This is far from a new idea–I’ve seen it expressed several times–but now I’m experiencing it myself and I’m going to reflect on it.

When you write a book, get it published, and release it into the wild, it becomes no longer yours.

That may sound like an obvious statement, but the nuances are a little more complex. You know when your work is published that people you don’t know and will never meet are now hearing your words in their heads. You know you’ve made them think about things they wouldn’t have thought if you hadn’t thought them first and written them down. You know your work gets its wings and flies to places you’ve never been, carrying ideas in its wake, spreading messages far and wide.

But what’s really interesting about it is seeing people treating it like it’s . . . well, something other than your weird little baby. Reacting to it like it’s public property–because it is. Reviewing it positively and discussing its potential influence on academic mattersPosting quotes from it that they found inspirational and getting hundreds of people to share them with others. Getting excited because their copy arrived and taking pictures of it to blog and tweet. Seeing it criticized and seeing others get my backRecommending it to people to help understand themselves and each other. Telling personal stories about why my book is important to them.

It’s mine, but it’s not just mine anymore.

The book has become part of the conversation. Part of the world. Part of the fabric of existence as we go on from here. It’s something others can access to inform their lives, and it’s something that is now being casually recommended to strangers by other strangers so they can understand an experience we’ve all had. These people have oftentimes paid money for the privilege of letting me “talk” to them for an appreciable length of time. My words were taken seriously, digested, enjoyed, passed on. They are being read now. They will continue to be in the future.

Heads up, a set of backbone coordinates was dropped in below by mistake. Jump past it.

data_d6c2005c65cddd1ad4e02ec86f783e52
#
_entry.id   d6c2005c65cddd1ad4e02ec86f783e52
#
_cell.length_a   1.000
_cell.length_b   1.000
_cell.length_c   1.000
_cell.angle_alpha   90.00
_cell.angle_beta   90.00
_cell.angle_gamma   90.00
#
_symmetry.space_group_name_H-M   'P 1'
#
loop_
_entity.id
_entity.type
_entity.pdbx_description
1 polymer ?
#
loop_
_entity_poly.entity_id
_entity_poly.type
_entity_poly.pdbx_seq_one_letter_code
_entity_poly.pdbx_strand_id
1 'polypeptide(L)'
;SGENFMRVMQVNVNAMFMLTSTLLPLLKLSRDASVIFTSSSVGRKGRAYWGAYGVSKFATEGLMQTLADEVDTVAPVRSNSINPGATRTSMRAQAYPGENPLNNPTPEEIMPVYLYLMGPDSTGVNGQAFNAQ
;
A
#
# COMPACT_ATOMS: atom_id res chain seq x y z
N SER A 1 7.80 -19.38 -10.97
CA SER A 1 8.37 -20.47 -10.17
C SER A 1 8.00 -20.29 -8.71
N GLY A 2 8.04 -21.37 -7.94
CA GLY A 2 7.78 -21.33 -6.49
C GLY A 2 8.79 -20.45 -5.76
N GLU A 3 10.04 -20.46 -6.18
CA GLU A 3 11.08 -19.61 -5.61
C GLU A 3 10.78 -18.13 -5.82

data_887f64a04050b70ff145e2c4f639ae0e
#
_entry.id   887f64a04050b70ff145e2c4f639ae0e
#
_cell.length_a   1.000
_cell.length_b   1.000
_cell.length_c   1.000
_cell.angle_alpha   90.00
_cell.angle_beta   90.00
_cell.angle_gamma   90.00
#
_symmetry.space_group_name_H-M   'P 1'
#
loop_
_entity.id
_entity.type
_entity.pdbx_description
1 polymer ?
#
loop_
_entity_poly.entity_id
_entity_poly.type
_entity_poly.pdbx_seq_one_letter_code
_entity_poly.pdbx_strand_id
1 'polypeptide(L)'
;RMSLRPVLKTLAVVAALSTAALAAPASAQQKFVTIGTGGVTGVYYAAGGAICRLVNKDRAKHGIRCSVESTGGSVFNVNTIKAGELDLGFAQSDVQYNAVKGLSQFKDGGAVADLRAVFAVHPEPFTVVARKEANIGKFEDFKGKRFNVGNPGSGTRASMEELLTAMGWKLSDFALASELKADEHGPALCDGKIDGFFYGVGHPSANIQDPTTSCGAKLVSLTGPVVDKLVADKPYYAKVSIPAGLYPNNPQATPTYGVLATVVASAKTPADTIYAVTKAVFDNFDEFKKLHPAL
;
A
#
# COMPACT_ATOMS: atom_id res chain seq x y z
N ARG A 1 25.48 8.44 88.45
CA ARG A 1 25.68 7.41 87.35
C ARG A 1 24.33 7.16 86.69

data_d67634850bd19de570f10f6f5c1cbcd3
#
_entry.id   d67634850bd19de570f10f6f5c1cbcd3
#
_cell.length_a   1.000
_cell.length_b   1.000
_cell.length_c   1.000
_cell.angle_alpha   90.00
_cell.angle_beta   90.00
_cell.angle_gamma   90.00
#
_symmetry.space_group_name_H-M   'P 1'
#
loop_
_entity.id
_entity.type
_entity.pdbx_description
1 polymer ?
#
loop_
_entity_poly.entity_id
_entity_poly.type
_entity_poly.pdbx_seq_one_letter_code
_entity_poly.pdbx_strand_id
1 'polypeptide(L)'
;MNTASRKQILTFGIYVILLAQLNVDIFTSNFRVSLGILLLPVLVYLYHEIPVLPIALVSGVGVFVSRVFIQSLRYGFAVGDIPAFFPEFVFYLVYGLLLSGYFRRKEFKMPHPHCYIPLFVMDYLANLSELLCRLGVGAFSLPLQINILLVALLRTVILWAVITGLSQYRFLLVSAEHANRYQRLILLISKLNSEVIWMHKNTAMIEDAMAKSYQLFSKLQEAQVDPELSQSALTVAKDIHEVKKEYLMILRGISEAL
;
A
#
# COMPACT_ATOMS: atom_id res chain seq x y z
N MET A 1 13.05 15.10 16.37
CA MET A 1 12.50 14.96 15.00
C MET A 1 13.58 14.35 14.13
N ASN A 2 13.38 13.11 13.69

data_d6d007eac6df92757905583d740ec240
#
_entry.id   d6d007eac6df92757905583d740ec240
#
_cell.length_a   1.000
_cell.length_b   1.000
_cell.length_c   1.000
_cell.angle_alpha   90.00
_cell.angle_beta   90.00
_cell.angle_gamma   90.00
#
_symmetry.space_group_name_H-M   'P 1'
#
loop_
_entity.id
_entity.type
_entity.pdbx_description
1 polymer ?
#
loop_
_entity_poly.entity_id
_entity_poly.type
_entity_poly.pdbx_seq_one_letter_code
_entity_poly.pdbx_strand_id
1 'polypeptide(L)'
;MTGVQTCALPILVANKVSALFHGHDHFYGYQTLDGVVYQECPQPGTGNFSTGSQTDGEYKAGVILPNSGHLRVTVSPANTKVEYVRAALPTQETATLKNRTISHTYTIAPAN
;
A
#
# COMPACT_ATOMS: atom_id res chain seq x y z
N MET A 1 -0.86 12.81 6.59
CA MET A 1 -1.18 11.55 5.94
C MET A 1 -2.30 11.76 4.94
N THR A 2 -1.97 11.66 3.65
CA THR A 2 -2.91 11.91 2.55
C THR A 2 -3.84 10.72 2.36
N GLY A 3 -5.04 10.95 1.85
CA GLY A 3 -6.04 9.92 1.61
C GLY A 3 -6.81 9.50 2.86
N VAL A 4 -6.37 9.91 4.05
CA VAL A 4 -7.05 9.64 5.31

And for many of the people who read it, who I am as a person isn’t actually important. So many readers absorb the content of a book without even thinking about the person who wrote it, without thinking about why they wrote it, without trying to connect to that person (even though they’ve done so in a pretty intimate way if you ask us). The way they think of us sometimes, if they don’t know us in person or online, is just as content generators–a disembodied set of words and opinions that made a thing and sold the thing.

I like that.

No, not because I like being dehumanized or separated from my content, or because I don’t like when people DO try to connect personally (because I do like that), but because now they don’t have to know me to hear my words. They don’t have to be part of my world for me to be part of theirs.

It’s a good feeling.

Interview: Marie Claire UK

Marie Claire UK did an interview with me and a few other asexual people for its December 2014 issue. You can choose your platform and download it for a small fee here (make sure to get December 2014).

theasexualsBecause it is a for-sale magazine and there is no online companion, I can’t show you the whole thing, but here is my quote:

marieclaireukI was interviewed through e-mail, so I was surprised that several of my quotes didn’t get what I said correct.

Their version:

Describing herself as aromantic, Julie was 15 when she realized she was asexual. ‘There was no asexual community at the time, but I knew sex was interesting to everyone but me. When AVEN was established, I began using the term asexual instead to connect myself to a community.’

This quote implies that I used to call myself “aromantic” BUT HAVE NOW “switched” to using “asexual” because of AVEN. That’s incredibly misleading because I use both terms NOW and did not claim to use “aromantic” as a teen. Asexuality and aromanticism are not necessarily related. When I described using the word  “asexual” instead, was describing my switch from the word “nonsexual,” which I always used before there was a community that preferred “asexual.”

Here is my original statement: